The AMLA, enacted on January 1, 2021 as part of the National Defense Authorization Act for Fiscal Year 2020, includes the most substantial changes to U.S. AML/CFT law since the USA PATRIOT Act of 2001.[2] One of the stated purposes of the AMLA is to “reinforce that the [AML/CFT] policies, procedures, and controls of financial institutions shall be risk-based … .” To ensure that Covered Institutions’ risk-based policies and procedures align with the most important AML/CFT risks, the AMLA requires FinCEN, in consultation with other relevant Department of the Treasury offices, as well as Federal and State regulators, law enforcement, and national security agencies, to establish national AML/CFT priorities and update such priorities once every four years. Covered Institutions must incorporate the Priorities into their AML/CFT policies, procedures and internal controls. Relatedly, each Covered Institution’s primary regulator must incorporate the Priorities into its examination programs and evaluate compliance on that basis.

 The publication of the Priorities is the first step towards implementing the new risk-based AML/CFT compliance regime envisioned by the AMLA.[3] The Priorities include: (1) corruption; (2) cybercrime, including relevant cybersecurity and virtual currency considerations; (3) foreign and domestic terrorist financing; (4) fraud; (5) transnational criminal organization activity; (6) drug trafficking organization activity; (7) human trafficking and human smuggling; and (8) proliferation financing. Notably, the Priorities are high-level themes, and reflect longstanding AML/CFT concerns that FinCEN and other AML/CFT regulators have previously identified. Indeed, in developing the Priorities, FinCEN considered sources such as the 2018 and 2020 National Strategies (including the related risk assessments) and prior FinCEN advisories and guidance documents.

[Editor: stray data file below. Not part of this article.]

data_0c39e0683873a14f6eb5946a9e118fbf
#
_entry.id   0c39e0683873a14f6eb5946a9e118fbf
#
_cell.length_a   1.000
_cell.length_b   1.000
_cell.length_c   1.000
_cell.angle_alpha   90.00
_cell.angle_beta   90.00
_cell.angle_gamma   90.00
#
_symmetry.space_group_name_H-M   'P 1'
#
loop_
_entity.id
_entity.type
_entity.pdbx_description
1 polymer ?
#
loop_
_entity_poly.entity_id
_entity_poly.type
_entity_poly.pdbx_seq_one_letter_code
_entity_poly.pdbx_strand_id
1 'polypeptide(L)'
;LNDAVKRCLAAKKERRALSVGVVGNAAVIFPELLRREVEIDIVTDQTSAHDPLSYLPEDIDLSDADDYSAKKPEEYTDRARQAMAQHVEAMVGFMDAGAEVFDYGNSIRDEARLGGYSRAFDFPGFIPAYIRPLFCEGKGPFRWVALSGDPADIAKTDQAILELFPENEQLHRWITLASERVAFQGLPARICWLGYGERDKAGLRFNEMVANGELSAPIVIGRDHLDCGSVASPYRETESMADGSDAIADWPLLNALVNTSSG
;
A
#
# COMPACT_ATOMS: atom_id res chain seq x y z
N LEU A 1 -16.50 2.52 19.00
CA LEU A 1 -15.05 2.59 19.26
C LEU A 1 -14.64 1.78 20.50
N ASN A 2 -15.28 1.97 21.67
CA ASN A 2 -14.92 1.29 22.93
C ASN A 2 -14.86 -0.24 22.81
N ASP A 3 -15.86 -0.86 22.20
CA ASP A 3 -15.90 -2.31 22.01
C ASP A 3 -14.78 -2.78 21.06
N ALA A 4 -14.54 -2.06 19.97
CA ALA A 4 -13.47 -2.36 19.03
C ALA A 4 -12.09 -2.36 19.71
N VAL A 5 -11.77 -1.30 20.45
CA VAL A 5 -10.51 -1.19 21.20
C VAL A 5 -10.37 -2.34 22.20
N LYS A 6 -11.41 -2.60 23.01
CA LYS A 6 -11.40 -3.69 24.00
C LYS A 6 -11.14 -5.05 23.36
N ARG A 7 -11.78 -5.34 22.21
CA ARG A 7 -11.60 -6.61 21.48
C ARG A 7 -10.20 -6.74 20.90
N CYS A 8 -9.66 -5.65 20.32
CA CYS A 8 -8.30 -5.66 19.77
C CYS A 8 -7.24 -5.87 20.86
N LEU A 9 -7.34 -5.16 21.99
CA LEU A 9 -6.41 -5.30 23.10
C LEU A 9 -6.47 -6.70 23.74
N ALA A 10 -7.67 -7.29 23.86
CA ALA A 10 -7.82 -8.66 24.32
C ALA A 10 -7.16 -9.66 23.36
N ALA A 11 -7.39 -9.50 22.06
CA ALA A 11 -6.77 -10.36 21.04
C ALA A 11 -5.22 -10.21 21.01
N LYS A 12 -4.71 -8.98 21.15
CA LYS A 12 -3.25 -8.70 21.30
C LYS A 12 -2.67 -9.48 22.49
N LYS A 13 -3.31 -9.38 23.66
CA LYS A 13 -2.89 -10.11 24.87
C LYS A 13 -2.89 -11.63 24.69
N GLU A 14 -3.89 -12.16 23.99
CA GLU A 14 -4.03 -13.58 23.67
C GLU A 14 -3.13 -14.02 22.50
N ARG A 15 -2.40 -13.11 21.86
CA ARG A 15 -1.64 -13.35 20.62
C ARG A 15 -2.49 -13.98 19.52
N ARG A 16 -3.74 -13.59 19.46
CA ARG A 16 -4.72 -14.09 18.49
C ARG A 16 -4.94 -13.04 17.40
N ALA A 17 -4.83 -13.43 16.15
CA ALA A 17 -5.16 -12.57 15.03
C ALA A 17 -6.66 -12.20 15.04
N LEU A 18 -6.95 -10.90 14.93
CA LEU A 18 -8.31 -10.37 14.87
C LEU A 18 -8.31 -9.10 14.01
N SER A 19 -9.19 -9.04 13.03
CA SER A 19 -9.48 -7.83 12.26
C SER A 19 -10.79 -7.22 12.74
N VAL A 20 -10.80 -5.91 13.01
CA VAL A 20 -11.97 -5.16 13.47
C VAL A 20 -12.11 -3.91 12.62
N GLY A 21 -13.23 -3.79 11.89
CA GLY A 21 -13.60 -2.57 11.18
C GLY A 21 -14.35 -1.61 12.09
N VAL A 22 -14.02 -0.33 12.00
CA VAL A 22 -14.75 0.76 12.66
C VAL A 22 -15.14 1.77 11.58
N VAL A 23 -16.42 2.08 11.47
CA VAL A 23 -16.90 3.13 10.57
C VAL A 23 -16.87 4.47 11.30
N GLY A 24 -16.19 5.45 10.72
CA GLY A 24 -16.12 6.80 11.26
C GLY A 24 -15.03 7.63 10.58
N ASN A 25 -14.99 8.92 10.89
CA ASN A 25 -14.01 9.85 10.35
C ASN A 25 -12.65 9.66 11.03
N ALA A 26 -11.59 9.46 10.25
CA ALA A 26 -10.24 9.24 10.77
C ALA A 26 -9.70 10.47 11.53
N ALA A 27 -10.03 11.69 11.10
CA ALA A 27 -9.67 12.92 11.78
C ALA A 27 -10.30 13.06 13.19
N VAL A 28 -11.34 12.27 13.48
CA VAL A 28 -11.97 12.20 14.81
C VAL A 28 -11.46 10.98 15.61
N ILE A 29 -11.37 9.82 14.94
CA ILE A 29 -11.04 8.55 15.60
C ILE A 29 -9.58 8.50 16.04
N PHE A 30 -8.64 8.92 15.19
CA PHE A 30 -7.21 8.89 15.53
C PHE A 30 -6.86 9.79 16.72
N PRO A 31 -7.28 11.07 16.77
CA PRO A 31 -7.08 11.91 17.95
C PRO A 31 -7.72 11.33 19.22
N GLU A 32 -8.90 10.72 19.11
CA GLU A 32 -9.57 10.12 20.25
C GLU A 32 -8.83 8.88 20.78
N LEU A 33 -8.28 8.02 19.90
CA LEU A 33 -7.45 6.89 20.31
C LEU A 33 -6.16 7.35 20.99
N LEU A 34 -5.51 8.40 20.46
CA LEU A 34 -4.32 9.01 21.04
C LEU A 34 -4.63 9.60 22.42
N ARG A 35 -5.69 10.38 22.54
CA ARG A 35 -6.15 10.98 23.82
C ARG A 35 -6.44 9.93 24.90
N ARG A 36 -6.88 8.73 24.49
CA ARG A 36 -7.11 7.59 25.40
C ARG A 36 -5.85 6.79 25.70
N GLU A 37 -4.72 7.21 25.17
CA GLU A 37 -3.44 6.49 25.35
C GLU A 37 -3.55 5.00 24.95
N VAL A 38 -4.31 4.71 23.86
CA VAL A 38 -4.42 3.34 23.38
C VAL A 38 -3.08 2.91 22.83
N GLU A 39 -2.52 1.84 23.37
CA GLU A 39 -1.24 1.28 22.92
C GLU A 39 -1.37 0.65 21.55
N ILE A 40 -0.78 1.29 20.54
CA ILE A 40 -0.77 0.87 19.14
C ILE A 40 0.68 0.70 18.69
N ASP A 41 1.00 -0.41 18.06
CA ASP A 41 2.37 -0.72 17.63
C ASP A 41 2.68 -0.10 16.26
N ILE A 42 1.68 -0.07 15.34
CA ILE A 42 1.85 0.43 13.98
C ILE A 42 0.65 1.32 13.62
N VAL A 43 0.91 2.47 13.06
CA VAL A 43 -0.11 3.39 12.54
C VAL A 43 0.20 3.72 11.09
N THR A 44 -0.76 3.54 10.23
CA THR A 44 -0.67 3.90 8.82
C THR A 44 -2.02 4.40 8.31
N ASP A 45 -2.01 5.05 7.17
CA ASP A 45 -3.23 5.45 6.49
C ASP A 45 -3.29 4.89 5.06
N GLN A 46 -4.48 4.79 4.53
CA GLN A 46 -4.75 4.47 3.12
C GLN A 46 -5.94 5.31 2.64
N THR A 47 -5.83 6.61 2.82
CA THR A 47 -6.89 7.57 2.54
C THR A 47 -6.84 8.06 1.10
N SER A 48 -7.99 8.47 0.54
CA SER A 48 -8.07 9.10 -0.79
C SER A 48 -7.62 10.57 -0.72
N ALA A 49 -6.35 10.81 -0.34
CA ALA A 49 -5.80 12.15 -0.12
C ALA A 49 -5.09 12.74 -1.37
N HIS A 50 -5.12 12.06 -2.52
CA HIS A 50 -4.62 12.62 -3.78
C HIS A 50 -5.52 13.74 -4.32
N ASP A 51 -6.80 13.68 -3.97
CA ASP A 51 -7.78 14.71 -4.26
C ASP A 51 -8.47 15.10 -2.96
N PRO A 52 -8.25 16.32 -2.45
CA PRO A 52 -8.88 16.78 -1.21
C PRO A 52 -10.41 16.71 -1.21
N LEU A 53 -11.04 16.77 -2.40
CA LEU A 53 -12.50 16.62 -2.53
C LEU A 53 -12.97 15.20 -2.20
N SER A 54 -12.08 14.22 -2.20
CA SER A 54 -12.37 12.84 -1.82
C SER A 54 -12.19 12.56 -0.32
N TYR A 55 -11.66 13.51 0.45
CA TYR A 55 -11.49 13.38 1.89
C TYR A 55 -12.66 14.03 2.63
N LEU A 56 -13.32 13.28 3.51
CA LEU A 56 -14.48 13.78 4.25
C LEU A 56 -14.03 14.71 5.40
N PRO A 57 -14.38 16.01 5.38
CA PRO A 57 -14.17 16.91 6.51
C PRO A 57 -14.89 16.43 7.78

In addition to the Priorities, FinCEN published the Priorities Statements, which provide guidance to Covered Institutions on how to approach the Priorities. While the Priorities Statements clarify that the Priorities do not create an immediate change to the BSA requirements or supervisory expectations, Covered Institutions will be required to incorporate the Priorities into their AML/CFT programs upon the effective date of the final revised implementing regulations. The Priorities Statements recommend that Covered Institutions begin considering how they will incorporate the Priorities into their risk-based AML/CFT compliance programs, such as assessing the potential related risks associated with the Covered Institutions’ products and services offered, customers served, and the geographic areas in which operations are conducted. The AMLA requires FinCEN to issue regulations regarding the Priorities within 180 days of the publication of the Priorities. Accordingly, Covered Institutions should expect implementing regulations by the end of 2021.[4]